Although we at the Air Safety Institute have poked fun at iPads in the cockpit, they really are useful devices provided we remember that we’re flying aircraft—not fiddling with computers. Even the airlines have largely gone to electronic flight bags (EFB) for their pilots.
The benefits are myriad:
- Fifty pounds less per crew to carry—allows for more payload, which is desperately needed in these days of more luggage and passengers.
- Automatic updates of charts—why our IFR system needs significant overhaul every 28 days is still something of a mystery, but many of us have spent too many hours replacing thousands of chart pages, character building as that might be.
- The ability to see our own ship, weather, and other aircraft on a moving map—priceless!
- Greater awareness of terrain and towers—there’s hope for fewer CFIT accidents although there will always be a few Darwin Award candidates who attempt terrain-following feats of foolishness.
- Less back surgery and chiropractic visits by not having to lug aforementioned flight bags around.
But there’s always a fly in the free lunch. On my way to the Triple Tree Fly-in, the trusty iPad went into meltdown mode. (Shameless plug: TT is one of the best East Coast fall fly-ins going and is highly recommended!) The melt had never happened before—everything was working perfectly and then it wasn’t. The iPad insisted on a cooling-off period. That behavior might be OK in labor-management negotiations but not from our avionics!
The workload was increasing for the arrival procedure into TT and the iPad’s insight would’ve have been helpful. Fortunately, the procedure had also been programmed into the aircraft’s GPS and it was a nice VFR day—so keep calm and carry on.
But why the sudden hot flash? On longer trips, I generally fly at 7,000 or 8,000 feet where the cockpit is about 10 degrees cooler in the late Carolina summer. No need on this trip because it was only a little over 100 miles. Apparently the warmer ambient temperature was enough to overheat the processor. The solution was equally simple: Turn on the air conditioning or, barring that, hold the iPad up to an air vent.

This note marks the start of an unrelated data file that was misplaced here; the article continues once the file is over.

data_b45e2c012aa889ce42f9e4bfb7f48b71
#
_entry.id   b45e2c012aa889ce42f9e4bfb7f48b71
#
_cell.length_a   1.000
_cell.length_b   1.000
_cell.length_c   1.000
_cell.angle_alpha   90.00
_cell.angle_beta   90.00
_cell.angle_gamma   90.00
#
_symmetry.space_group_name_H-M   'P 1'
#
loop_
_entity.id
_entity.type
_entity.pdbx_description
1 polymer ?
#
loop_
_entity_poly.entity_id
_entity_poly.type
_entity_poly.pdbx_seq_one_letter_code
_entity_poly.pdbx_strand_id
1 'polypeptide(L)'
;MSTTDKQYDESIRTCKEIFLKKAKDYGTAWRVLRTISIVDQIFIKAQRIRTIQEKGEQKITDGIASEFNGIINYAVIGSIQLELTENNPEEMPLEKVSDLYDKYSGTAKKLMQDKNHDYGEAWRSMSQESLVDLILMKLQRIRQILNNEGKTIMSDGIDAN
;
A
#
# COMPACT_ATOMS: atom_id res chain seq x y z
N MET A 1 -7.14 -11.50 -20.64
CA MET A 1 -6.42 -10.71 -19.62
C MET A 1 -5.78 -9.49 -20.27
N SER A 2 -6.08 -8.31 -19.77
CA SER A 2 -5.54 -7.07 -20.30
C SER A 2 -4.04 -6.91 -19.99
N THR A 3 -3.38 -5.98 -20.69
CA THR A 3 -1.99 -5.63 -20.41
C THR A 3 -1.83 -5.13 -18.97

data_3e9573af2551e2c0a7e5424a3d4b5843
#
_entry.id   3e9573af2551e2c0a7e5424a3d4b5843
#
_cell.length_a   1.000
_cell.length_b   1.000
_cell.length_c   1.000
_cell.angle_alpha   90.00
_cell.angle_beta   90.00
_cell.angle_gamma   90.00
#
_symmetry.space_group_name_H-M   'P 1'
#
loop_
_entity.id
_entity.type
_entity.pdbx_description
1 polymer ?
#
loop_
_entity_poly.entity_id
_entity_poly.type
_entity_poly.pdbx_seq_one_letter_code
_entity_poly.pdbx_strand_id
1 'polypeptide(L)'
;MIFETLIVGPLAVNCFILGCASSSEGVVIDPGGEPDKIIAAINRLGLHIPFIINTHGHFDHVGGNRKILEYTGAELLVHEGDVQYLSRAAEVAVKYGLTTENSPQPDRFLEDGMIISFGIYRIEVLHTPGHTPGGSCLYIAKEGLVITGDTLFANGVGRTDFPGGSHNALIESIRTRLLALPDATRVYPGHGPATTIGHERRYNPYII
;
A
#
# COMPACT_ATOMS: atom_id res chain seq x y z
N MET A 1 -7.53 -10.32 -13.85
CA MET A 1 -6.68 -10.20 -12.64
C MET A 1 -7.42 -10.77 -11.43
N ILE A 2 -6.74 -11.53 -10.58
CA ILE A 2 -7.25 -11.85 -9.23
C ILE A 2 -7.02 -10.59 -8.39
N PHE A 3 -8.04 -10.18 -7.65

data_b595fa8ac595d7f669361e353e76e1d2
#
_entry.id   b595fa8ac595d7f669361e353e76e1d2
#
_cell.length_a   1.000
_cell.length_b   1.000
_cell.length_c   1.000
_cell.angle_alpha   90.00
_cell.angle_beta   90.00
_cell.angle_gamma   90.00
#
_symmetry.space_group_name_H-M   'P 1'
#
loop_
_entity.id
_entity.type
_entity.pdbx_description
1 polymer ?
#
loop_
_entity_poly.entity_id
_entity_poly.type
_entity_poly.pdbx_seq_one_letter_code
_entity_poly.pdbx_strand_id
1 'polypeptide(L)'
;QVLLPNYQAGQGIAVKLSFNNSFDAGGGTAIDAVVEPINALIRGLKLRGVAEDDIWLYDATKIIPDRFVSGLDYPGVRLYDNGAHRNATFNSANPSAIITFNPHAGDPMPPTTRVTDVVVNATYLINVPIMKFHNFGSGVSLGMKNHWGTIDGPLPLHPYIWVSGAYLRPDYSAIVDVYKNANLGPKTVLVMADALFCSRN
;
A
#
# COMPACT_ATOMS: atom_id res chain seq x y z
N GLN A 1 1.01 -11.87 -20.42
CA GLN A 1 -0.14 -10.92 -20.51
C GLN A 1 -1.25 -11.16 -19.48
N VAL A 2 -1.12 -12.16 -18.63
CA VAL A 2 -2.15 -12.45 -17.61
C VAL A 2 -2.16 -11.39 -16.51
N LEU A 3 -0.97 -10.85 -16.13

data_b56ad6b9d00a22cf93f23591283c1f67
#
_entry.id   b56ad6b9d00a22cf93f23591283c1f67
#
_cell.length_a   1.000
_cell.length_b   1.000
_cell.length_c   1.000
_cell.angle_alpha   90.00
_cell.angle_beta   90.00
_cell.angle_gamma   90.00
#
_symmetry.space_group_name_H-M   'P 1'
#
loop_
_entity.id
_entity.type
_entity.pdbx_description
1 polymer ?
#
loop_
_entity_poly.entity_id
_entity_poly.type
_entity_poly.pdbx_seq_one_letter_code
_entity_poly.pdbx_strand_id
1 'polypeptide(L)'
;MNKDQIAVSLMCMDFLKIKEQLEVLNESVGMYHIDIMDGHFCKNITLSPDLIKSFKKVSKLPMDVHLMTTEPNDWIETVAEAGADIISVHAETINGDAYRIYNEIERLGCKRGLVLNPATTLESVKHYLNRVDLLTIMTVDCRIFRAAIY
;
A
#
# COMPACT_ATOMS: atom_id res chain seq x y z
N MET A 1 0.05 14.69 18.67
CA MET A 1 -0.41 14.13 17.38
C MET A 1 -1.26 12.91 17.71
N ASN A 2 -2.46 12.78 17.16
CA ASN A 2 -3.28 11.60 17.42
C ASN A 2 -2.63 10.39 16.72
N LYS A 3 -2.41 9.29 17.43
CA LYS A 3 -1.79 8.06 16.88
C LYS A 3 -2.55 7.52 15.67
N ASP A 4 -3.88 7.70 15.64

In about three minutes the eBrain reverted to its normal brilliant self, but if this little incident had occurred on a solid IFR approach with approach charts needed for reference, that could have been a bit messy. Navigationally, it’s a non-issue because we have onboard tools—provided they are programmed before the outage. VFR pilots also might need some reference for staying clear of various airspace, even for that old-time skill of pilotage, etc.
Plan B: If the overheat occurred in the final phases of an IMC approach, perhaps best to advise ATC and have them help with chart references. If not in radar or a good comm environment it likely means a missed approach and diversion to an alternate, or fire up the backup system—which could be paper, another iPad, or a cell phone with the EFB app installed—and come back around for another try. Multi-tasking close to the ground or while needing to navigate precisely is not a life-prolonging strategy. Tell ATC you need a hold to reconfigure.
Don’t drop the aircraft to cool down the iPad and do plan for the occasional iPaddy melt, although it’s not near as good as barbecue!
Of course, one could carry paper charts—at least for the trip in progress.
If you’ve had a meltdown, what was the situation and what did you do about it?